Thursday, October 22, 2009

Session Notes - Not Your Father's Custom Tags

Presenter: Dave Klein

Custom Tags are Valuable

  • build reusable components
  • keep code out of pages
  • make pages more readable
    • even putting presentation/html code into custom tags can make the page more readable
  • encapsulate domain knowledge
    • easy for page designers to use without knowing much about the domain model, etc.

JSP Custom Tags are Painful

  • create handler class for each tag
  • implement one of several interfaces
  • implement interface's methods
  • <pure_evil>define a TLD</pure_evil>
  • add a page directive for each TLD
  • great once they exist, but because they're a pain to create people avoid them and don't get the benefit
  • JSP custom tag for hello wolrd is 2+ pages of code, equivalent GSP tag is about 6 lines

The Power of JSP Without the Pain

  • convention over configuration
  • no tld, no xml
  • no interfaces to implement
  • a TagLibrary is a single groovy class
    • can contain multiple tags within this class
  • each tag is a closure
  • don't need to declare within the page
    • if it's in the project, it's available on every page

GSP: A Quick-Start Guide

What you can do in a GSP tag

  • accept and use attributes
  • accept and conditionally use a body
  • access your domain model including all the GORM methods
  • call service classes
  • call other tags
    • other tags are called as methods from within a tag
  • access the session, request, and response

Implicit Objects in a GSP Tag

  • session (GrailsHttpSession)
  • request (HttpRequest)
  • response (GrailsContentBufferngResponse)
  • out (GSPResponseWriter)

Example Tag -- Output Groovy Group List

  • def groupLinks = {
    def groups = GroovyGroup.list()
    out << "<br/><ul>"
    groups.each { group ->
    out << "<li><a href='"
    out << createLink(action:'show', id:group.id)
    out << "'>${group}"
    out << "</a></li>"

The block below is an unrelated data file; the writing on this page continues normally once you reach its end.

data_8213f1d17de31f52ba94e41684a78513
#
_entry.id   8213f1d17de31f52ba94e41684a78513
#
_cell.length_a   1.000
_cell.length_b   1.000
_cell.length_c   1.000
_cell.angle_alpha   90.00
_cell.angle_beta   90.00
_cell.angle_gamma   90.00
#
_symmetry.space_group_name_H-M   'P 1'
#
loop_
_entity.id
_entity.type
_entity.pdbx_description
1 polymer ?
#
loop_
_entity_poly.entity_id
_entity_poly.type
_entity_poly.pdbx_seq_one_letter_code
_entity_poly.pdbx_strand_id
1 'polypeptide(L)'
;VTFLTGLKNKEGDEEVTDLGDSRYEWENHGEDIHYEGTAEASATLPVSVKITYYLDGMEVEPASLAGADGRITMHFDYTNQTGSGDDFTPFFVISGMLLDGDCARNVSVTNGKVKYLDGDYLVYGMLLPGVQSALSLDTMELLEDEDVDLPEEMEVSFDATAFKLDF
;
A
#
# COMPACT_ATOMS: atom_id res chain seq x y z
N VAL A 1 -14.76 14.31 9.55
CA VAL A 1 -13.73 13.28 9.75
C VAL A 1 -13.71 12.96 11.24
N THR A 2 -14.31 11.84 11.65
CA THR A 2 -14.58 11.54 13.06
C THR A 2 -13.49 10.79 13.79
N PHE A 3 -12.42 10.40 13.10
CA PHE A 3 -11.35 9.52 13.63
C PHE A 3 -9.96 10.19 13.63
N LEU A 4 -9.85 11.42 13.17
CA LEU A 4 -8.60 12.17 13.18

}
    out << "</ul>
    }
  • call tag as <g:groupLinks />

Example Tag With a Body

  • def ifLoggedIn = { attrs, body ->
    def user = session.use
    if (user)
    out << body()
    }
  • <g:ifLoggedIn>
    info for logged in users goes here
    </g:ifLoggedIn>
  • note that in the tag code, the first parameter will be treated as a map of attrs so even if you're not using attrs, but you're using the body, still need to have a dummy parameter for attrs in order for things to work correctly

Using Custom Tags Instead of <g:if>

  • def buttonBar = {
    def user = session.user
    out << "<div class='buttons'>"
    if (user) {
    // output buttons for logged in users here
    if (user.isAdmin()) {
    // output admin buttons here
    }
    } else {
    out << "<input type='button' value='Login' />"
    }
    out << "</div>"
    }
  • call tag as <g:buttonBar />

Testing Tags

  • very easy
  • tags when called as methods return a string
  • TagLibUnitTestCase makes it even easier
    • includes mocks for
      • session
      • request
      • response
  • includes other mocks from GrailsUnitTestCase

A Sample Test Class

  • import grails.test.*
    class DemoTagLibTests extends TagLibUnitTestCase {

    public void setUp() {
    super.setUp()
    tagLib.metaClass.createLink = { params ->
    "/groovyGroups/show/${params.id}"
    } // Had to add this because otherwise createLink wouldn't be available in the test
    // This would also be true of custom tags that aren't in the same tag library
    }

    void testButtonBarWithAdmin() {
    mockSession.user = [isAdmin:{-> true}] // map is serving as mock object
    def output = tagLib.buttonBar() // tag itself is a closure, so can call as a method here
    assert output.toString().contains('Create Stuff')
    }

    void testIfLoggedIn() {
    mockSession.user = "Anything can go here" // doesn't matter what goes here since we're just checking session.user
    def output = tagLib.ifLoggedIn([:]) {
    'User is logged in'
    }
    assertEquals output.toString(), 'User is logged in'
    }

    void testGroupLinks() {
    mockDomain(GroovyGroup, // new GroovyGroup objects here ...)
    def output = tagLib.groupLinks()
    assert output = tagLib.groupLinks()
    assert output.toString().contains('<a href=')
    assert output.toString().contains('Group2')
    }
    }

  • remember that unit tests run much faster but don't have everything available, so if you find yourself mocking a ton of stuff in unit tests, that's a good indication you need integration tests

Namespaces

  • if you don't declare a namespace, uses g
  • put static namespace = 'demo' at the top of your taglib class to declare a namespace
  • use the namespace as a prefix when calling the tag as a method, e.g. namespace.tag()

Distributing TagLibs With Plugins

  • create a plugin project
  • create or copy a TagLib to the /taglib directory
  • package your plugin
  • Install your plugin in another application
  • your custom tags are now available in the application

Demo

  • showing demo of simple custom tag to replace a lot of the redundant stuff in the grails scaffolding
  • one limitation of gsp tags is you can't have nested tags
    • you can fake this out a bit by leveraging the request scope
  • great use of gsp tags is to bundle up html, css, and javascript that gets output to the page
  • FieldData plugin available that does a lot of these sorts of things
  • check out the custom tags available in the grails core for good examples of how to do things

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